The person suspected of blowing up the Lockerbie plane was taken into custody in the United States

The person suspected of blowing up the Lockerbie plane was taken into custody in the United States
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LONDON/WASHINGTON, Dec 11 (Reuters) – A Libyan man accused of making the bomb that killed 270 people after blowing up Pan Am Flight 103 over Lockerbie, Scotland in 1988 is in custody in the United States, Scottish and US law enforcement agencies. he said on Sunday.

Abu Aqila Mohammed Masoud Kheir Al-Marimi was arrested nearly two years after former US Attorney General Bill Barr first made the announcement. The United States has filed charges against him.

A Justice Department spokesman confirmed to Reuters on Sunday that the suspect is in US custody. Massoud is expected to make a preliminary appearance in federal court in Washington.

The press secretary added that detailed information about the time of the hearing will be provided.

Court documents describe Massoud as a bomb maker who joined Libya’s Foreign Security Service in the 1970s and rose to the rank of colonel in a series of operations outside Libya.

A spokesman for the Crown and Prosecution Fiscal Service for Scotland (COPFS) said the families of those killed in the Lockerbie bombing were told on Sunday that the suspect was in custody in the United States.

The BBC was the first to report on Masud’s arrest.

The bomb on board the Boeing 747 flying from London to New York killed all 259 people on board and 11 on the ground in what was Britain’s deadliest gun attack ever.

The crime scene from the attack stretched over 840 square miles (2,175 square kilometers).

In 1991, two other Libyan intelligence operatives were also charged with the bombing: Abdel Baset Ali al-Megrahi and Lamen Khalifa Fhimah.

Megrahi was convicted of the bombing at a trial in Scotland at Camp Zeist in the Netherlands and sentenced to life in prison in 2001. He was later released after suffering from cancer and died in 2012 at his home in Tripoli.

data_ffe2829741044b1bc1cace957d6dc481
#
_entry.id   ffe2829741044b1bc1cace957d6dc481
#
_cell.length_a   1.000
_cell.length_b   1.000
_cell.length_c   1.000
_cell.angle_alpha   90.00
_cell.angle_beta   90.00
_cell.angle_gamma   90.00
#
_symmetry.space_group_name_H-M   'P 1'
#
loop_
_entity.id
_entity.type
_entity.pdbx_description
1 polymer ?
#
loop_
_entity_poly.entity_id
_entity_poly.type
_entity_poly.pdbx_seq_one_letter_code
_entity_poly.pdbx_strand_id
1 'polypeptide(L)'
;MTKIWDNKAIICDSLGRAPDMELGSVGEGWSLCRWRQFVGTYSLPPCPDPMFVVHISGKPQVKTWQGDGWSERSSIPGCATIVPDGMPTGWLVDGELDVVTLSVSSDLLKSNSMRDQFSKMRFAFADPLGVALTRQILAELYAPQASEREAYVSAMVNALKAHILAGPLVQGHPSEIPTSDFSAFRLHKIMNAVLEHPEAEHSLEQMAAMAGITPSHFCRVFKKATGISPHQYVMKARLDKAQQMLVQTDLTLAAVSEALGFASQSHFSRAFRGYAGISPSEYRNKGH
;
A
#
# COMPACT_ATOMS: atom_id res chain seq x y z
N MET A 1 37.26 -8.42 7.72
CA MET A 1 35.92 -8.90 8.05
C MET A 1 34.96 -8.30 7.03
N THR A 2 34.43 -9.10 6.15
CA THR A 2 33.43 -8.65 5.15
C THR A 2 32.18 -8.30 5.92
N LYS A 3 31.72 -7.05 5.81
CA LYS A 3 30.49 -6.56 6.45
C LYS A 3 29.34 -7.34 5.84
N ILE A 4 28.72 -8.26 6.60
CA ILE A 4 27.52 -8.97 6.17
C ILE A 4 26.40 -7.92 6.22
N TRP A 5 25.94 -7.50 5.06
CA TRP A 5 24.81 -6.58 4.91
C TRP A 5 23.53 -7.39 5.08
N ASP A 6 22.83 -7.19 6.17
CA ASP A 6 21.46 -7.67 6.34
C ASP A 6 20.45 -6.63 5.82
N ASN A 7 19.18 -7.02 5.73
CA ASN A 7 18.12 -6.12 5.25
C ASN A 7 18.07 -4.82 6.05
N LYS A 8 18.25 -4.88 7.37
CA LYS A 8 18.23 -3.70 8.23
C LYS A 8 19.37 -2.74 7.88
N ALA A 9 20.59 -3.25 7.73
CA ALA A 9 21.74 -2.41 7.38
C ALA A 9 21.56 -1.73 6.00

Fhimah was acquitted of all charges, but Scottish prosecutors argued that Megrahi did not act alone.

In 2020, the United States announced criminal charges against Massoud, a third conspiracy suspect, adding that he had worked as a technical expert in the development of explosive devices.

During the bombing, US investigators uncovered evidence that identified one of the alleged suspects as “Abu Agela Massoud,” but were unable to locate him, according to an FBI agent’s sworn statement in support of the government. criminal complaint.

Decades later, the FBI obtained a copy of Sept. 12, 2012, interview conducted by a Libyan law enforcement officer while Massoud was in custody there.

During the interview, Massoud admitted to “developing the bomb that shot down Pan Am Flight 103 and working with Megrahi and Fhimah to carry out the plan,” the FBI agent said in a statement.

Massoud also told the interviewer that he was involved in other similar plots and that the explosion was ordered by the Libyan intelligence leadership.

He also said that former Libyan leader Muammar Gaddafi, who was killed by rebels in October 2011, “thanked him and other members of the team for the successful attack on the United States.”

The agent who made the statement said that the FBI was able to confirm Masud’s confession during the investigation.

Reporting by Alistair Smout in London and Sarah N. Lynch in Washington; Edited by Raissa Kasolowsky, Frances Kerry, Lisa Shumaker, and Daniel Wallis

Our standards: Thomson Reuters Trust Principles.

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